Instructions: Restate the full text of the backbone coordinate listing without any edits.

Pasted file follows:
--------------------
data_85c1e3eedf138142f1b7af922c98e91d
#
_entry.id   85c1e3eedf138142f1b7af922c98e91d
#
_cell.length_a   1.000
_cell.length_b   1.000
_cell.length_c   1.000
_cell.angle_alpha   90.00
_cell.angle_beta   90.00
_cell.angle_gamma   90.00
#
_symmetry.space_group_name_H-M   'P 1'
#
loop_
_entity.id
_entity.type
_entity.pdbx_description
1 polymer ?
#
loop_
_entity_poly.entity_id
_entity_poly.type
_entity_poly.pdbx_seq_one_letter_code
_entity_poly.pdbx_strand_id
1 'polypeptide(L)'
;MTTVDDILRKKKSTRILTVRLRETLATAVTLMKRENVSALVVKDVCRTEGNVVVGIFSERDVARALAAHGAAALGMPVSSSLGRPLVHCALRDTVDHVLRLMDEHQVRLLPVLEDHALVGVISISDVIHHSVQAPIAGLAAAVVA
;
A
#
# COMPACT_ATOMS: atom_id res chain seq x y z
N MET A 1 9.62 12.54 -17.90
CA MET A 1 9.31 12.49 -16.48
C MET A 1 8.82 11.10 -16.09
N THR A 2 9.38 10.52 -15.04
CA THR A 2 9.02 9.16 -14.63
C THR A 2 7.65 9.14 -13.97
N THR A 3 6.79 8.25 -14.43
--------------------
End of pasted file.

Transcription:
data_85c1e3eedf138142f1b7af922c98e91d
#
_entry.id   85c1e3eedf138142f1b7af922c98e91d
#
_cell.length_a   1.000
_cell.length_b   1.000
_cell.length_c   1.000
_cell.angle_alpha   90.00
_cell.angle_beta   90.00
_cell.angle_gamma   90.00
#
_symmetry.space_group_name_H-M   'P 1'
#
loop_
_entity.id
_entity.type
_entity.pdbx_description
1 polymer ?
#
loop_
_entity_poly.entity_id
_entity_poly.type
_entity_poly.pdbx_seq_one_letter_code
_entity_poly.pdbx_strand_id
1 'polypeptide(L)'
;MTTVDDILRKKKSTRILTVRLRETLATAVTLMKRENVSALVVKDVCRTEGNVVVGIFSERDVARALAAHGAAALGMPVSSSLGRPLVHCALRDTVDHVLRLMDEHQVRLLPVLEDHALVGVISISDVIHHSVQAPIAGLAAAVVA
;
A
#
# COMPACT_ATOMS: atom_id res chain seq x y z
N MET A 1 9.62 12.54 -17.90
CA MET A 1 9.31 12.49 -16.48
C MET A 1 8.82 11.10 -16.09
N THR A 2 9.38 10.52 -15.04
CA THR A 2 9.02 9.16 -14.63
C THR A 2 7.65 9.14 -13.97
N THR A 3 6.79 8.25 -14.43